“Spring has returned. The earth is like a child that knows poems.” ~ R.M Rilke
Spring has definitely returned to Oregon. Every time I turned around I saw another flower in bloom. I expected daffodils, hyacinths and hellebores, but here tulips were in full bloom, too, unlike in Washington.
On the campus of Williamette University, as we walked along the stream that runs through the courtyard, we walked beneath a shower of cherry blossoms. The night before, we stayed with a friend who lives on a 40 acre homestead in a turn of the century farmhouse outside of Dallas. We walked at dusk in the apple orchard, blossoms sifting down in the wind, then awoke to an explosion of finches in his flowering quince.
Thanks to Lois Rosen, I was invited to teach a workshop on Mindful Writing at Williamette University’s Institute for Continued Learning program. The workshop went well—a lively and diverse group of participants—but I was eager to enjoy the lovely spring afternoon, so after it was over, we walked over to the park/art museum. There we strolled on paths weaving through fields of blue camas, found tulips marching in waves of pastels beneath spreading oak trees. That night, I met with a group of eight of Lois’ friends for more mindful writing, interspersed with mindful eating from a table of delicious desserts, including homemade apple crisp made by Lois and lemon bars made by Jane, a fellow Minnesotan. Together we sat, wrote, ate and shared our writing while white apple blossoms drifted past outside the window.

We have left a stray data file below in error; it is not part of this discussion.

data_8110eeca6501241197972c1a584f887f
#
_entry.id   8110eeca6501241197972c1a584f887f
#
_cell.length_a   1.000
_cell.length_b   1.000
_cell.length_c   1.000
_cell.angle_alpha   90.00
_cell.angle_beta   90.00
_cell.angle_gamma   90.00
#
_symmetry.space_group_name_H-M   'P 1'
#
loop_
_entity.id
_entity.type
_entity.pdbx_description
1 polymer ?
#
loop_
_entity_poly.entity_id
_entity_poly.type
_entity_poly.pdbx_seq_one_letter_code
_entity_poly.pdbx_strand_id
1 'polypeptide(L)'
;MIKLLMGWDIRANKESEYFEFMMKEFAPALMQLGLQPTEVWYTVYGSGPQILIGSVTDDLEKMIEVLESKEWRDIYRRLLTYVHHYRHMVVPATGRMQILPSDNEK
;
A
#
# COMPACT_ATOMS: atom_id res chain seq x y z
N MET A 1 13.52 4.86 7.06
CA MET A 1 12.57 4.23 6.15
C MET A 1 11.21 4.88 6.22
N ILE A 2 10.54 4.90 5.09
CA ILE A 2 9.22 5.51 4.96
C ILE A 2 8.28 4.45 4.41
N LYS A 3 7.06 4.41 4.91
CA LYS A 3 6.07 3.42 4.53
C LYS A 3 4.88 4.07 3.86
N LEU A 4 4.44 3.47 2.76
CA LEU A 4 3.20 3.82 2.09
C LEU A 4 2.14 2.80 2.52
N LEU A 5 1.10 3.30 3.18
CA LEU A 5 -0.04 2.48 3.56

On Saturday, I returned to the First Unitarian Church of Portland, where Brenda and I had lead a workshop last June. Ah yes, spring is whimsical—and she made her whimsical presence known by raining as I pulled up to unload the car. Since the focus of our workshop was “Mindful Writing for Spring Renewal,” I hoped we could go outside for walking meditation and writing later in the afternoon. We settled into the classroom around card tables, shared our rituals for spring renewal, remembered that the word “equinox” means “equal”—a balance of light and dark as we move toward solstice—and wrote about how spring might manifest in our own lives.
After the break, the sky lightened, so five of us headed down the street to the park outside the Portland Art Museum in search of tangible signs of spring. I’d suggested practicing “small noticing”—walking until something catches your attention. Marcia found an immense, gnarled “grandmother” sycamore that had been planted back in the late 1880s, bearing the next generation of ferns. Tom explored the gardens with their new plantings. Susan found a park bench where she could reflect on the rich mix of the natural and human world. I settled down next to one of the garden beds where I could smell the rich, dark soil and wrote about compost, was reminded that in the natural world, nothing is wasted: the detritus of the fall is now nourishing the rose bushes.
I was afraid I’d planned too much for my spring break, but as we drove north on I-5 on Sunday, I felt renewed and refreshed, grateful for time with old friends and new, for the reminder that as the earth renews herself each spring, we have the opportunity to share in this renewal. May you, too, feel the deep renewal of spring in your lives, the blessing of the earth’s delight, as Rilke said, “like a child that knows poems,” and may you be inspired to write a few poems, too.
Wishing you all the delight that spring brings,